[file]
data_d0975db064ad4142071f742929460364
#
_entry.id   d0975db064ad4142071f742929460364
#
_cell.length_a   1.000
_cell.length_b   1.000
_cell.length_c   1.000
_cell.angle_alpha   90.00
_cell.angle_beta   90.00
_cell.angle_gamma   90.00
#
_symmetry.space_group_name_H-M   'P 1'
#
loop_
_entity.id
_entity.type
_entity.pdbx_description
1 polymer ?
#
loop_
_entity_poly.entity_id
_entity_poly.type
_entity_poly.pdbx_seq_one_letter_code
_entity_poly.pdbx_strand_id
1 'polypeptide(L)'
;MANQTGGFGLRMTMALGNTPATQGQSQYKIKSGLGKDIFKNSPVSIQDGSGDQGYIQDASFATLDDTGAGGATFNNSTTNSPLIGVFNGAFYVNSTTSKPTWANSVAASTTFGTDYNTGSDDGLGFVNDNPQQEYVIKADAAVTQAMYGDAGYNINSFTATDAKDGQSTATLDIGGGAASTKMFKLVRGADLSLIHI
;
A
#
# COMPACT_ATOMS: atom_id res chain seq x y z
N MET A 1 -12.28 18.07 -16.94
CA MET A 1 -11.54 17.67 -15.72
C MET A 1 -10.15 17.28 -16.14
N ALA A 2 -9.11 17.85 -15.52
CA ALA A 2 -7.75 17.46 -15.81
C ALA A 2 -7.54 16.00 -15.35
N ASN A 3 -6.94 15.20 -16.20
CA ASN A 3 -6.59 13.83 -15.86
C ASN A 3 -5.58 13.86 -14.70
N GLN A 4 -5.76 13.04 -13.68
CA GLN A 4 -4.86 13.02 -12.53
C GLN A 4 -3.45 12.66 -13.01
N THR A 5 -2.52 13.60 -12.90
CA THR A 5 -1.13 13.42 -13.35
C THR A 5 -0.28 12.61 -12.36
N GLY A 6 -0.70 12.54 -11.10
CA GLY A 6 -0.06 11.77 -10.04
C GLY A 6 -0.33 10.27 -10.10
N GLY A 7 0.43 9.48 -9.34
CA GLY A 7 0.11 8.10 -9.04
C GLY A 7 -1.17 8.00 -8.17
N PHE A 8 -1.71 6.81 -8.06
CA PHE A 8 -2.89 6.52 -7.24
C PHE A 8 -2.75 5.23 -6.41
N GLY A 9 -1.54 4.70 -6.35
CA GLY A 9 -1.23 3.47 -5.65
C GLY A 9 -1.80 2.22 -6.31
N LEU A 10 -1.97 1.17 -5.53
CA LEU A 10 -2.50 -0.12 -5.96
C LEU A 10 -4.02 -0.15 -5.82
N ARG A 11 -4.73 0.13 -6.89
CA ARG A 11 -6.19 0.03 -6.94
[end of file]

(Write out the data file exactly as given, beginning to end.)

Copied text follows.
data_d0975db064ad4142071f742929460364
#
_entry.id   d0975db064ad4142071f742929460364
#
_cell.length_a   1.000
_cell.length_b   1.000
_cell.length_c   1.000
_cell.angle_alpha   90.00
_cell.angle_beta   90.00
_cell.angle_gamma   90.00
#
_symmetry.space_group_name_H-M   'P 1'
#
loop_
_entity.id
_entity.type
_entity.pdbx_description
1 polymer ?
#
loop_
_entity_poly.entity_id
_entity_poly.type
_entity_poly.pdbx_seq_one_letter_code
_entity_poly.pdbx_strand_id
1 'polypeptide(L)'
;MANQTGGFGLRMTMALGNTPATQGQSQYKIKSGLGKDIFKNSPVSIQDGSGDQGYIQDASFATLDDTGAGGATFNNSTTNSPLIGVFNGAFYVNSTTSKPTWANSVAASTTFGTDYNTGSDDGLGFVNDNPQQEYVIKADAAVTQAMYGDAGYNINSFTATDAKDGQSTATLDIGGGAASTKMFKLVRGADLSLIHI
;
A
#
# COMPACT_ATOMS: atom_id res chain seq x y z
N MET A 1 -12.28 18.07 -16.94
CA MET A 1 -11.54 17.67 -15.72
C MET A 1 -10.15 17.28 -16.14
N ALA A 2 -9.11 17.85 -15.52
CA ALA A 2 -7.75 17.46 -15.81
C ALA A 2 -7.54 16.00 -15.35
N ASN A 3 -6.94 15.20 -16.20
CA ASN A 3 -6.59 13.83 -15.86
C ASN A 3 -5.58 13.86 -14.70
N GLN A 4 -5.76 13.04 -13.68
CA GLN A 4 -4.86 13.02 -12.53
C GLN A 4 -3.45 12.66 -13.01
N THR A 5 -2.52 13.60 -12.90
CA THR A 5 -1.13 13.42 -13.35
C THR A 5 -0.28 12.61 -12.36
N GLY A 6 -0.70 12.54 -11.10
CA GLY A 6 -0.06 11.77 -10.04
C GLY A 6 -0.33 10.27 -10.10
N GLY A 7 0.43 9.48 -9.34
CA GLY A 7 0.11 8.10 -9.04
C GLY A 7 -1.17 8.00 -8.17
N PHE A 8 -1.71 6.81 -8.06
CA PHE A 8 -2.89 6.52 -7.24
C PHE A 8 -2.75 5.23 -6.41
N GLY A 9 -1.54 4.70 -6.35
CA GLY A 9 -1.23 3.47 -5.65
C GLY A 9 -1.80 2.22 -6.31
N LEU A 10 -1.97 1.17 -5.53
CA LEU A 10 -2.50 -0.12 -5.96
C LEU A 10 -4.02 -0.15 -5.82
N ARG A 11 -4.73 0.13 -6.89
CA ARG A 11 -6.19 0.03 -6.94